Zajączkowski, Ananiasz

A. Zajączkowski, Warszawa


1st Meeting, 1958 (scheduled for participation, but could not attend)
2nd Meeting, 1959
3rd Meeting, 1960
4th Meeting, 1961
5th Meeting, 1962
6th Meeting, 1963 (?)
7th Meeting, 1964
8th Meeting, 1965 (?)
9th Meeting, 1966
10th Meeting, 1967
12th Meeting, 1969



It is a heavy and grievous task to announce Professor Ananiasz Zajączkowski’s sudden death: the eminent scholar and celebrated master of Turkic and Iranian studies died in Rome on April 6, 1970.
It seems superfluous to present his merits to the readers of this Newsletter and to the members of the PIAC: not only did he attend all sessions of our Conference but he also played an active and important role in its creation and its development. He was also a member of the selection committee for proposing candidates for the Indiana University Prize for Altaic Studies. As a faithful participant at many other international gatherings and as Chairman of the East-West Major Project of UNESCO in Poland, he unquestionably played a vital role in establishing closer collaboration between Orientalists from East and West.
This Newsletter is certainly not a very suitable place to write his formal obituary since it would be most difficult to characterize, in a few words, his personality and his achievements. But, at the same time, it is unthinkable that his death, which is a heavy loss for Altaic studies and for our Conference and a per­sonal shock for many of us, should not be mourned here.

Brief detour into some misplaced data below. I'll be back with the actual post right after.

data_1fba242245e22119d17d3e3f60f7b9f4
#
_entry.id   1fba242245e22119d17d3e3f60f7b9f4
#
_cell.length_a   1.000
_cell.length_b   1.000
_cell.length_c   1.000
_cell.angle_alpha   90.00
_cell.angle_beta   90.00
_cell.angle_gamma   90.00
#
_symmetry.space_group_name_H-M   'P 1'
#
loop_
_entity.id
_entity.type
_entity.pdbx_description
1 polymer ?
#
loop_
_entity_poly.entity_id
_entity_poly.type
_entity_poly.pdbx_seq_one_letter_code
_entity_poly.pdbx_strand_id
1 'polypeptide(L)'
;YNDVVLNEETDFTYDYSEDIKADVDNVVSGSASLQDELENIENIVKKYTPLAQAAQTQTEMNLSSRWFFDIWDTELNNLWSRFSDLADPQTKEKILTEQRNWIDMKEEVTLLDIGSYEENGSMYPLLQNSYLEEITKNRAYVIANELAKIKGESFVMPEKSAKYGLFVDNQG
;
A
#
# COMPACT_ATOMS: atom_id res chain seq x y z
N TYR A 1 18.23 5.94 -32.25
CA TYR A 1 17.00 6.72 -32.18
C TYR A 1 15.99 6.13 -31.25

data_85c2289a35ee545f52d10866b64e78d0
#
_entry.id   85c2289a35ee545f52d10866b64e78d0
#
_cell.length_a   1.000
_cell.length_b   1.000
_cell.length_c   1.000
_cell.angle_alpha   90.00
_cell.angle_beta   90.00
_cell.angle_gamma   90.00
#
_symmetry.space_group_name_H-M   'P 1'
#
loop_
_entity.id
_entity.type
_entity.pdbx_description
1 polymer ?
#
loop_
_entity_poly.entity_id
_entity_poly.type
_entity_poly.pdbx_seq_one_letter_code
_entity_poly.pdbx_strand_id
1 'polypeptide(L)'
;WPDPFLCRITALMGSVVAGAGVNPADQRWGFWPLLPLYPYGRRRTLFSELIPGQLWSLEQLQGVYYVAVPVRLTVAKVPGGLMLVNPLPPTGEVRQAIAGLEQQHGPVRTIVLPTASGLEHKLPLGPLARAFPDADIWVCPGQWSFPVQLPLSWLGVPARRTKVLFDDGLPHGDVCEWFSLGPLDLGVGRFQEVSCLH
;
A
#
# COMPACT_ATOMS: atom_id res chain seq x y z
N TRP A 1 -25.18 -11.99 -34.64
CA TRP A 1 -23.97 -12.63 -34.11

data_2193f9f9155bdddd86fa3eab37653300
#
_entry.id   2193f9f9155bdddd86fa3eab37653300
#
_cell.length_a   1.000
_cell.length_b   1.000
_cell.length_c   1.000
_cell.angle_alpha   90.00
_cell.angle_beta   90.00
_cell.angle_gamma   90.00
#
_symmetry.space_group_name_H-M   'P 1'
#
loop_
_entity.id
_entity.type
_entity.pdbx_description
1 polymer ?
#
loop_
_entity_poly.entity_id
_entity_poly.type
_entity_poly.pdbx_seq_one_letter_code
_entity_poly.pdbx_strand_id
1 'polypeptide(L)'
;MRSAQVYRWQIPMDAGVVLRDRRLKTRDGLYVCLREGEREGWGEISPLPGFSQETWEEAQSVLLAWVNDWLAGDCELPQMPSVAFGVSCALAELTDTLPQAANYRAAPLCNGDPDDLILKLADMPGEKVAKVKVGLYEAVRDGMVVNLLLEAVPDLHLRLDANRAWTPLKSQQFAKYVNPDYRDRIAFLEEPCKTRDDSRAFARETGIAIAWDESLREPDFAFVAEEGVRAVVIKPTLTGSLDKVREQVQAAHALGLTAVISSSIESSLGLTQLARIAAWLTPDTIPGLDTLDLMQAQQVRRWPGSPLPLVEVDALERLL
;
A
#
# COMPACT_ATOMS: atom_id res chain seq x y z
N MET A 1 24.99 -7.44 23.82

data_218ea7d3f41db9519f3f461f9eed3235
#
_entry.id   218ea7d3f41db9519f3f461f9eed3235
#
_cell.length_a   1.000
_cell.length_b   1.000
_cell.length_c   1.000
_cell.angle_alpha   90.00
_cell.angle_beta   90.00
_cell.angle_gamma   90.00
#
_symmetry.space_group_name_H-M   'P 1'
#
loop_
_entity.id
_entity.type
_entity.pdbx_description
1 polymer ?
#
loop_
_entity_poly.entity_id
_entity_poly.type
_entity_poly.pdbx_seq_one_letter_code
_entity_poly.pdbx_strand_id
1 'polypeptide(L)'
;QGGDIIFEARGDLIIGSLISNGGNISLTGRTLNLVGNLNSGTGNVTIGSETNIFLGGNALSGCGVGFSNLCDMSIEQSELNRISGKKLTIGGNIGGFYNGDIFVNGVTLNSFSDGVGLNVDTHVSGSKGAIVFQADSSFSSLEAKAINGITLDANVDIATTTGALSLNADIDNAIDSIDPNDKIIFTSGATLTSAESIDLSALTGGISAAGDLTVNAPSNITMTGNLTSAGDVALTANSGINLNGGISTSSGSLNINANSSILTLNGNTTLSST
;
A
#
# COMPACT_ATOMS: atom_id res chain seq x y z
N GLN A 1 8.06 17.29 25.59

Professor A. Zajączkowski’s biographical and bibliographical sketches have appeared in journals, handbooks, and encyclopedias. A special tribute to his work was his 60th Birthday Anniversary Volume (Ural-Altaische Jahrbücher, Vol. 36,3-4).
We are able to recall here only some of the most impor­tant facts of his life. A. Zajączkowski was born in a family of Polish Karaims in Volno on November 12, 1903. He studied Near Eastern philology at the Yagellonian University in Cracow, where he was a Student of Professor T. Kowalski. After receiving his Doctor of Arts degree, he deepened his knowledge, in 1929-33, by attending Professor W. Bang-Kaup’s seminars in Berlin. In 1933 he qualified himself as assistant Professor (Dozent) and in 1935 he was appointed Professor of Turkish at the University of Warsaw. In 1934 he became a full Professor at the same university. At the same time, he was a full member of the Polish Academy of Sciences, head of its Research Center for Oriental Studies Committee (Komitet Nauk Orientalistycznych). For a number of years he was also Chair­man of the Polish Oriental Society and editor of such Journals as Mysl Karaimska, Przeglad Orientalistyczny and Rocznik Orientalistyczny. He received three honorary Doctor of Letters degrees (Berlin’s Humboldt University, Tbilisi, Manchester) and many other honors and decorations. Professor A. Zajączkowski was one of the greatest authorities in the field of Old Ottoman and languages of the Kipchak group. Much appreciated are his publications of texts, glossaries, and grammatical sketches. His works are durable contributions to the world of science and to Altaic studies.
He was buried in the small Karaim cemetery in Warsaw on April 15, 1970. Peace to his memory.

Edward Tryjarski

(Source: Permanent International Altaistic Conference Newsletter No. 6, April 1971, p. 3)